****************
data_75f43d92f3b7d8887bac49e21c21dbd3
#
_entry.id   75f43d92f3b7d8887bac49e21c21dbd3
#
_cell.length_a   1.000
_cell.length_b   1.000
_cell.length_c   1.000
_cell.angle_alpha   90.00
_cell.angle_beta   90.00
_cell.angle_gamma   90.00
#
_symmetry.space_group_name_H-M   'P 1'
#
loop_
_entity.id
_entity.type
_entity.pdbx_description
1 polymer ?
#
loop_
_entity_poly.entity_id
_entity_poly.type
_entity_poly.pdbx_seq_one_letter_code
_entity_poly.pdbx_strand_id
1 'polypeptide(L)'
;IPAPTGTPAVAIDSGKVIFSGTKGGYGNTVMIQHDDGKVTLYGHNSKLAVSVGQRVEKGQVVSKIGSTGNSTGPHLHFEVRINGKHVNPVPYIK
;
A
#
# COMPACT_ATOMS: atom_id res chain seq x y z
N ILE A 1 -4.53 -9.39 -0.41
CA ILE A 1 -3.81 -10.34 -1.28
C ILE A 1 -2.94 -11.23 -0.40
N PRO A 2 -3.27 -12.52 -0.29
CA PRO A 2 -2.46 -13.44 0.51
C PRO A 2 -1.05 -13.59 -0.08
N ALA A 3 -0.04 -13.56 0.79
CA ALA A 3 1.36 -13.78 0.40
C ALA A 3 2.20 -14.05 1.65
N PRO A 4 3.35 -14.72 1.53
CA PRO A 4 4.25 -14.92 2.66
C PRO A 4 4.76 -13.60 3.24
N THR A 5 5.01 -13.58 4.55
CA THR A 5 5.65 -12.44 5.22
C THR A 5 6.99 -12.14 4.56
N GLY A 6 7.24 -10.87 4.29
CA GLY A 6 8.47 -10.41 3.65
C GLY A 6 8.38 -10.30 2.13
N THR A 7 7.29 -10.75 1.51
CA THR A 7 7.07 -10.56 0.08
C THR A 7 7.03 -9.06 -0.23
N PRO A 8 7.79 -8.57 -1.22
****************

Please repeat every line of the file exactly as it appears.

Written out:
data_75f43d92f3b7d8887bac49e21c21dbd3
#
_entry.id   75f43d92f3b7d8887bac49e21c21dbd3
#
_cell.length_a   1.000
_cell.length_b   1.000
_cell.length_c   1.000
_cell.angle_alpha   90.00
_cell.angle_beta   90.00
_cell.angle_gamma   90.00
#
_symmetry.space_group_name_H-M   'P 1'
#
loop_
_entity.id
_entity.type
_entity.pdbx_description
1 polymer ?
#
loop_
_entity_poly.entity_id
_entity_poly.type
_entity_poly.pdbx_seq_one_letter_code
_entity_poly.pdbx_strand_id
1 'polypeptide(L)'
;IPAPTGTPAVAIDSGKVIFSGTKGGYGNTVMIQHDDGKVTLYGHNSKLAVSVGQRVEKGQVVSKIGSTGNSTGPHLHFEVRINGKHVNPVPYIK
;
A
#
# COMPACT_ATOMS: atom_id res chain seq x y z
N ILE A 1 -4.53 -9.39 -0.41
CA ILE A 1 -3.81 -10.34 -1.28
C ILE A 1 -2.94 -11.23 -0.40
N PRO A 2 -3.27 -12.52 -0.29
CA PRO A 2 -2.46 -13.44 0.51
C PRO A 2 -1.05 -13.59 -0.08
N ALA A 3 -0.04 -13.56 0.79
CA ALA A 3 1.36 -13.78 0.40
C ALA A 3 2.20 -14.05 1.65
N PRO A 4 3.35 -14.72 1.53
CA PRO A 4 4.25 -14.92 2.66
C PRO A 4 4.76 -13.60 3.24
N THR A 5 5.01 -13.58 4.55
CA THR A 5 5.65 -12.44 5.22
C THR A 5 6.99 -12.14 4.56
N GLY A 6 7.24 -10.87 4.29
CA GLY A 6 8.47 -10.41 3.65
C GLY A 6 8.38 -10.30 2.13
N THR A 7 7.29 -10.75 1.51
CA THR A 7 7.07 -10.56 0.08
C THR A 7 7.03 -9.06 -0.23
N PRO A 8 7.79 -8.57 -1.22